We need to get a grip on the new state’s instruments of control. Our petty preoccupations with Call of Duty 4 prevent us from getting uppity about undeclared wars in Libya and Yemen. We get atwitter on Twitter, instead of agitated outside of Maxine Water’s office for her indecent trillion dollar job proposal. Reality-TV distract us from actual reality. We watch Dancing with the Stars, instead of dancing with our loved one under the stars. We gawk at ever-more outrageous pornography, instead of buying ever-sexier lingerie for our loved one. And in the end, the only ones getting screwed are us – by the long member of the law.
These opinions are not based on paranoia but a familiarity with the natural modus operandi of the state. The state always wants to strengthen its control over its territory. It will proceed unimpeded until it is opposed. Government advances in our apathy and ignorance, seizing freedom’s territory by fait accompli, and then daring you to get in its grill about it. What are you going to do, shout at the middle-aged lady at the DMV about the new licensing fees? Don’t talk to her, she didn’t write the laws. And if you go to the people who did write the law, they will say that it was passed above board last fall. If you are mad about it, talk to the press for not informing you about it. And if you talk to the press, they will tell you they ran a story on it, in section 23A, in the Lifestyle section.
And if by chance people do catch on to what politicians are up to in time, they will try to bribe the taxpayers with imaginary or yet-to-be-earned dollars. What better way to enslave a people than to bribe them with money they haven’t earned yet?
Let me be clear, I am not arguing that the people in government intend our enslavement. But enslavement becomes the de facto state when technocrats are able to exercise their “management” over citizens. We pay the government money for “civil servants” to surveil us, to keep order, to govern us. It is only a logical extension of their jobs to want to control us and prevent us from making their lives inconvenient. They will use all tools at their disposal to make that task easier.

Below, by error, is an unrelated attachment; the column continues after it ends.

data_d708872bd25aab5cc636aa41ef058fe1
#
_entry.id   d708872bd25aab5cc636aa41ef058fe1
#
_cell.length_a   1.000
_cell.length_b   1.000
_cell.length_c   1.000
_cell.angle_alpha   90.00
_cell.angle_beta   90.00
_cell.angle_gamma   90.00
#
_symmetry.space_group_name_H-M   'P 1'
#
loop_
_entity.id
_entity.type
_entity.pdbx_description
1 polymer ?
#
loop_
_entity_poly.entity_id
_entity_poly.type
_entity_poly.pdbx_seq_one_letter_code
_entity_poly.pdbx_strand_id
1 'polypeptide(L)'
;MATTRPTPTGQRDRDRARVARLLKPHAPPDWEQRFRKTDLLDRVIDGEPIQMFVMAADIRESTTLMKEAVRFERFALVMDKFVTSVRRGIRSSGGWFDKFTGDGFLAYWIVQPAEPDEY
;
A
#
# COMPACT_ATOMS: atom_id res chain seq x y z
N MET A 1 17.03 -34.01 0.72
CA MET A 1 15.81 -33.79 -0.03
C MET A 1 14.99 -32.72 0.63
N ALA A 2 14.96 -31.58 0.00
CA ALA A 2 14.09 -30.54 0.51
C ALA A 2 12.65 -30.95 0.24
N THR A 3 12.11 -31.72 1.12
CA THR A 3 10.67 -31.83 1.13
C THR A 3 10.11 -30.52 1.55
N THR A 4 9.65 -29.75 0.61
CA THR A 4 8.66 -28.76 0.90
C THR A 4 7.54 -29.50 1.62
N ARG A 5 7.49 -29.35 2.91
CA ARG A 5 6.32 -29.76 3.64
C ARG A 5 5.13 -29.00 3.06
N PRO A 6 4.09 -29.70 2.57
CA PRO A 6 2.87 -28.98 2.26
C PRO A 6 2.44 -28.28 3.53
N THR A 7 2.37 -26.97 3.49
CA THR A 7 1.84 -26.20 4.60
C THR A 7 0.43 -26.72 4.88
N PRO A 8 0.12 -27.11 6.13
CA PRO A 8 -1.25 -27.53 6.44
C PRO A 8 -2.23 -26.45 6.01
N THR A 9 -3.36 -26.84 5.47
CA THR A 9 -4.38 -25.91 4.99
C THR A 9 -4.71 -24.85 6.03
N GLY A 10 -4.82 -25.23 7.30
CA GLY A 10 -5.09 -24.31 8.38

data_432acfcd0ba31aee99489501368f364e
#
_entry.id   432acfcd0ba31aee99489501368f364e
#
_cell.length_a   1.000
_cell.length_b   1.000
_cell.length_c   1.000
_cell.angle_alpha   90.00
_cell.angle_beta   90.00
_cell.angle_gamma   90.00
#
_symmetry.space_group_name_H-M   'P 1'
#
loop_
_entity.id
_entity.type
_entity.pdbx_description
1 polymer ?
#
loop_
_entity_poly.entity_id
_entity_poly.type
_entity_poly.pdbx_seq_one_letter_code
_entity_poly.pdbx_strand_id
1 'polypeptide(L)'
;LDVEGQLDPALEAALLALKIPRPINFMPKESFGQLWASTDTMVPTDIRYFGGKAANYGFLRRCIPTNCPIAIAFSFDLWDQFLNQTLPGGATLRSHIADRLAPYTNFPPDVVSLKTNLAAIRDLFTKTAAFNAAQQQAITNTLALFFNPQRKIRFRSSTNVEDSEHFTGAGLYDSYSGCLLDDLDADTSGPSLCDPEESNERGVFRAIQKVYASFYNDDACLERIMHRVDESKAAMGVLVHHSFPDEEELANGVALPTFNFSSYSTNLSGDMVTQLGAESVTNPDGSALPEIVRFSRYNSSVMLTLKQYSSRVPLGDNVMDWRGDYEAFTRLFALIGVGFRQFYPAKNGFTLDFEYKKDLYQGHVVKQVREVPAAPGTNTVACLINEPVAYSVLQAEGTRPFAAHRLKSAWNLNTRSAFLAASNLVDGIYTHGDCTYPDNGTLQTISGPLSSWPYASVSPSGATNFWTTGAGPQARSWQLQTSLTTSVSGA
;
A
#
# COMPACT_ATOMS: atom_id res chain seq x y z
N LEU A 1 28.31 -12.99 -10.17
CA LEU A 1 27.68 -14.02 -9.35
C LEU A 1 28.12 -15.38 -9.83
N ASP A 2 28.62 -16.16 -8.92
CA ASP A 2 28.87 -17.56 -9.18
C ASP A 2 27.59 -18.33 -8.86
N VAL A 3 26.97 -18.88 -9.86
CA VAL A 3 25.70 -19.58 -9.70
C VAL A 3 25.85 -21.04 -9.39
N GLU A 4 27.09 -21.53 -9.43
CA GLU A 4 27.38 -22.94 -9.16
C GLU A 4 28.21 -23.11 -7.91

After all, we are just numbers to the majority of them – really big numbers. For this reason and others, government bureaucracies are hothouses of cognitive dissonance, gravitating to leftist ideas to idealize their mind-numbing, number-crunching jobs. Well, maybe not “number-crunching,” since the progressive Obama administration has made the antiquated notion of budgets obsolete, more like people-crunching.
But bureaucrats and other social engineers don’t look at their jobs this way; indeed, they can’t. It is unnatural for people, especially intellectuals, to think that their jobs are droll without seeking ways to glorify them in some regard. And if bureaucrats are exercising power pragmatically, then how can their brilliant programs be inhumane? Why, they’re just trying to use their big brains to help people! Such thinking explains why Washington is thick with progressives and other leftist counter-revolutionaries who piss away unfathomable trillions on their grandiose ideas.
When you assemble the best and brightest, overpay them, and insulate them far away from the citizens they are ruling (i.e. making rules for), there are two disastrous consequences. First, the development of a paternalistic atmosphere that festers and ferments with increasingly “innovative” and increasingly authoritarian ideas that must be imposed on an increasingly resistant citizenry. And second, further detachment from economic reality, such as material and labor scarcity, leading to increasing demands and decreasing returns. And all of the progressives’ hare-brained ideas are just a keystroke away from coming to a community near you.
Welcome to technocratically managed decline.